Symphyotrichum laeve (Smooth Aster) - photos and description







Upper stem leaves are clasping and have auricles (ear-shaped lobes at base of the leaf blade)

Lower stem leaf in above photo

General: Stout-stemmed plants with green or glaucous foliage, and a decumbent to erect growth habit. Plants glabrous.

Flowers: Inflorescence paniculate with several to many flower heads. Rays are violet in colour, we measured a flower head to 30 mm in diameter. Bracts imbricate with green tips. Involucre measured 5 mm tall.

Leaves: Leaves alternate. Upper stem leaves clasping and auriculate, an upper stem leaf was measured 7.5 cm long by 15 mm wide. Lower stem leaves toothed, have winged petioles, and the base of the blade tapers gradually. A lower stem leaf was measured at 17.5 cm long (including petiole) by 28 mm wide.

Height: Height listed in Budd's Flora to 100 cm, we measured plants to 90 cm tall.

Habitat: Moist ground on prairie, open wooded areas, coulees, and shrubby terrain.

Abundance: Common.

Origin: Native.

Synonym: Listed in some of the field guides we use as Aster laevis.

Similar species: This plant is very similar to Symphyotrichum ciliolatum. To distinguish between the two:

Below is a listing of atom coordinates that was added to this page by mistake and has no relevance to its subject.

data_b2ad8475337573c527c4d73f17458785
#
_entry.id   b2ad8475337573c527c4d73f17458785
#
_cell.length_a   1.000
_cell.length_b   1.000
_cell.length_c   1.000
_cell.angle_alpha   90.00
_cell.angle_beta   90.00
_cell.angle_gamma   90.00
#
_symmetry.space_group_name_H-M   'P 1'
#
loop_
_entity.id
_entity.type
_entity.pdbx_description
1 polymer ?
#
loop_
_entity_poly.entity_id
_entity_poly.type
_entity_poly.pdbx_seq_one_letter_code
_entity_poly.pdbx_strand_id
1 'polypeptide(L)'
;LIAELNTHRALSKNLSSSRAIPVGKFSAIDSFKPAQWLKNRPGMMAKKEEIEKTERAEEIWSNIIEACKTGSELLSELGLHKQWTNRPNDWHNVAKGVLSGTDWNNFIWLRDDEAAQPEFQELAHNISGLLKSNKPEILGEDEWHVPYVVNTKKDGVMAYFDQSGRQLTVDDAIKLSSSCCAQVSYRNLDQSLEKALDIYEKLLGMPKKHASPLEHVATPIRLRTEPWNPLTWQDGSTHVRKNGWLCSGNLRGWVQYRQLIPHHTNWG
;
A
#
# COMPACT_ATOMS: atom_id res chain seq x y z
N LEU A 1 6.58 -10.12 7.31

- The basal leaves and lower stem leaves of Symphyotrichum ciliolatum are both cordate and stalked, ligules blue (Taxonomic Reminder for Recognizing Saskatchewan Plants). The leaves of S. laeve are not cordate.

- Symphiotrichum laeve has some stem leaves auriculate-clasping, is glabrous and glaucous, ligules blue (Taxonomic Reminder for Recognizing Saskatchewan Plants). The leaves of S. ciliolatum are not auriculate.

- I have observed S. ciliolatum grows under tree cover, while S. laeve can be found along roadsides, in ditches, and edges of trees, not usually under tree cover.

When and where photographed: Photos taken July 30th, and 31st on forest roadsides, boreal forest, about 400 km northeast of Regina, SK, and August 20th on a forest roadside Duck Mountain Prov Park, about 300 km northeast of Regina, SK, and September 2nd in a roadside ditch about 70 km north of our home in Regina, SK.